President Gotabaya Rajapaksa emphasized the need for formulating a national education policy on a priority basis to suit the rapidly changing situations, President’s Media Division said.
This policy should not change with the change of a Government or a President, he observed during a discussion with the officials of the Ministry of Education held at the Presidential Secretariat today (5).
President Rajapaksa noted that the Cabinet of Ministers, Parliament and the public should be fully informed when formulating an “education Policy”. Views of the academics, experts in the field and international standards should be taken into consideration, he added.
President commended the step taken by the Minister of Education to remove photographs and messages of politicians from school text books. The Ministry has to incur a large sum of money to re-print the text books with different images and messages once a new government comes into power, President pointed out.
The “Nenasa” computer technology program has suffered a setback during the recent past. President instructed the official to revive the program and continue it effectively.
Some subjects are taught using computer technology to Grade 10 and 11 students. In order to reap full benefits from this process, the computer skills should be developed from Grade 5 upwards, the President said cautioning that if this system not followed, the country will fail in its forward march with modern global trends.
The President also pointed out the possibility of using computer technology as a solution to the shortage of English, Mathematics and Science teachers in rural areas. Children living in these areas can also receive the knowledge similar to that of children in urban areas through a formal strategy. President Rajapaksa also focused on providing necessary technical equipment and high speed internet facilities to rural schools in collaboration with government bodies and private communication companies.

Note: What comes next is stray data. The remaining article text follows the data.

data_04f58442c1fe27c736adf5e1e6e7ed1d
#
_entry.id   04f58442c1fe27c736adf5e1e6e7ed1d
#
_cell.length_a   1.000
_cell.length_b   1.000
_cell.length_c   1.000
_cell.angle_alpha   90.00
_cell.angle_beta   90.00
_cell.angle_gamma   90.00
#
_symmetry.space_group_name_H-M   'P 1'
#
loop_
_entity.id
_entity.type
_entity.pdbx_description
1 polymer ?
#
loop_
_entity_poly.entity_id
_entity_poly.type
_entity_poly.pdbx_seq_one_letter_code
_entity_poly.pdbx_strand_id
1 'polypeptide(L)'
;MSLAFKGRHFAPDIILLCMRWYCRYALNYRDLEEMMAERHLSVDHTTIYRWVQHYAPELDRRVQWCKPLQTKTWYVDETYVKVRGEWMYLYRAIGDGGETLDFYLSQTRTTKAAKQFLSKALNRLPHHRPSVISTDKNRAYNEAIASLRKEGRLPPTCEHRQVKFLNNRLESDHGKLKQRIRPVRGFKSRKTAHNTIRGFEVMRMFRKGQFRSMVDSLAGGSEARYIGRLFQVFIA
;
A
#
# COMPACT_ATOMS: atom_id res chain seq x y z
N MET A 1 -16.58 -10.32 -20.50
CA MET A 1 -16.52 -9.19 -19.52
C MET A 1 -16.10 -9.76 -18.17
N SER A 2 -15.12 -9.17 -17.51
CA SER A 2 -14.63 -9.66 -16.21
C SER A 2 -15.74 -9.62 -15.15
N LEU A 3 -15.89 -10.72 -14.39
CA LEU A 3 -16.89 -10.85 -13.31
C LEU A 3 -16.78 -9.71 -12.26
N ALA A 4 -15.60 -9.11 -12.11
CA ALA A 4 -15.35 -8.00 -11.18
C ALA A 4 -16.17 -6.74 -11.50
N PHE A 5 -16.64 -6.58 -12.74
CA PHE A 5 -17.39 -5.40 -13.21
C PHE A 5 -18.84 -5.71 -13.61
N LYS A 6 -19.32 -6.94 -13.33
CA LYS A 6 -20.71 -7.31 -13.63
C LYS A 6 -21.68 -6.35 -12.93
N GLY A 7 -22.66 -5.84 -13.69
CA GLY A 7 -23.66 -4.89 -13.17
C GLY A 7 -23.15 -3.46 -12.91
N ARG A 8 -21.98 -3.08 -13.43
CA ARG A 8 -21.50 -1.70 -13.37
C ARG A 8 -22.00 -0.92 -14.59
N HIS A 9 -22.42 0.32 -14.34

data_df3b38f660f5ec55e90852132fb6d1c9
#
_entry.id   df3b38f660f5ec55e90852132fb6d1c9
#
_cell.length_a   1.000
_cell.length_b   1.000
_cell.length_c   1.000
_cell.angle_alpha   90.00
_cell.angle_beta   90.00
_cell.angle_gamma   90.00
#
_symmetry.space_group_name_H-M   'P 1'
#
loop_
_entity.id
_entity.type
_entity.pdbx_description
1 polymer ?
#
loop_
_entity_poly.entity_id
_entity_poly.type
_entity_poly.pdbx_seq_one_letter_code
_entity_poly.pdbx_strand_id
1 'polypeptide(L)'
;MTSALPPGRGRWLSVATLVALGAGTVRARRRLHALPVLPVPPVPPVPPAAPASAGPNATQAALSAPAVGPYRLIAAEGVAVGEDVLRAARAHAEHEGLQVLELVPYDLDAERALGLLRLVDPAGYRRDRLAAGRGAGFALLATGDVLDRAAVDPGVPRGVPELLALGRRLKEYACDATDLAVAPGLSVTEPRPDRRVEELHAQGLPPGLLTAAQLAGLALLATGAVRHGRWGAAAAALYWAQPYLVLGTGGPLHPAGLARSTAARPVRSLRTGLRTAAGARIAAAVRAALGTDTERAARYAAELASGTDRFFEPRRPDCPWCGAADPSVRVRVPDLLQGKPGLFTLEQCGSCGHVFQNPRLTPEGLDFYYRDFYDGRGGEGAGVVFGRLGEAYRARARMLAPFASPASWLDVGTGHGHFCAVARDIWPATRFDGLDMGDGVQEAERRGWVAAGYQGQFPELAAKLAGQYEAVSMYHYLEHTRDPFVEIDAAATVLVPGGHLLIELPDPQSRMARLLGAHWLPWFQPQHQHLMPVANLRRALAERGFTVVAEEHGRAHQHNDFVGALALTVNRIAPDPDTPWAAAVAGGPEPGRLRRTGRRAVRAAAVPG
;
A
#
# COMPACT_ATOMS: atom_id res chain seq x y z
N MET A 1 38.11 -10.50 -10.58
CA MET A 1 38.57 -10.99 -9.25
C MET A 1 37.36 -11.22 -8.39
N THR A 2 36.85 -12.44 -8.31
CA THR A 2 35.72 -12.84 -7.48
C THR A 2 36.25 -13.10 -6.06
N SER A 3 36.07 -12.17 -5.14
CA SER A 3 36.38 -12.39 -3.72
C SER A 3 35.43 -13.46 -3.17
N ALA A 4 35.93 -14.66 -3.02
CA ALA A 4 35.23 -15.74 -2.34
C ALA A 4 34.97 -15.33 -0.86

President Rajapaksa highlighted the importance of a practical education system to rival the global standards and discard the exam-centered education system that continues from Kindergarten to the university.
The Minister of Education Dallas Alahapperuma noted that about 100 schools have not received a single application to be admitted to Grade 1.
Meanwhile, the Governor of the Western Province, Dr. Seetha Arambepola stated that six schools in her province with less than a total of 200 students are located within 1km to each other. President, in response, advised the officials to examine the capability of integrating those schools under one roof. President added that it could assist in overcoming the shortage of teachers and elevate the standards of schools.
In addition, President Rajapaksa instructed to expedite the process of converting 19 National Colleges of Education to University Colleges that would produce teachers with a bachelor’s degree.
The President stressed that the Ministry of Education must show positive outcomes in all sectors including Computer Technology within three to four years.
Minister of Higher Education, Bandula Gunawardena, Governor to the Western Province, Dr. Seetha Arambepola, Secretary to the President, Dr. P.B. Jayasundara, Secretary to the Ministry of Education, N. H. M. Chithrananda, Additional Secretary, Hemantha Premathilaka and several other officials were present at the discussion.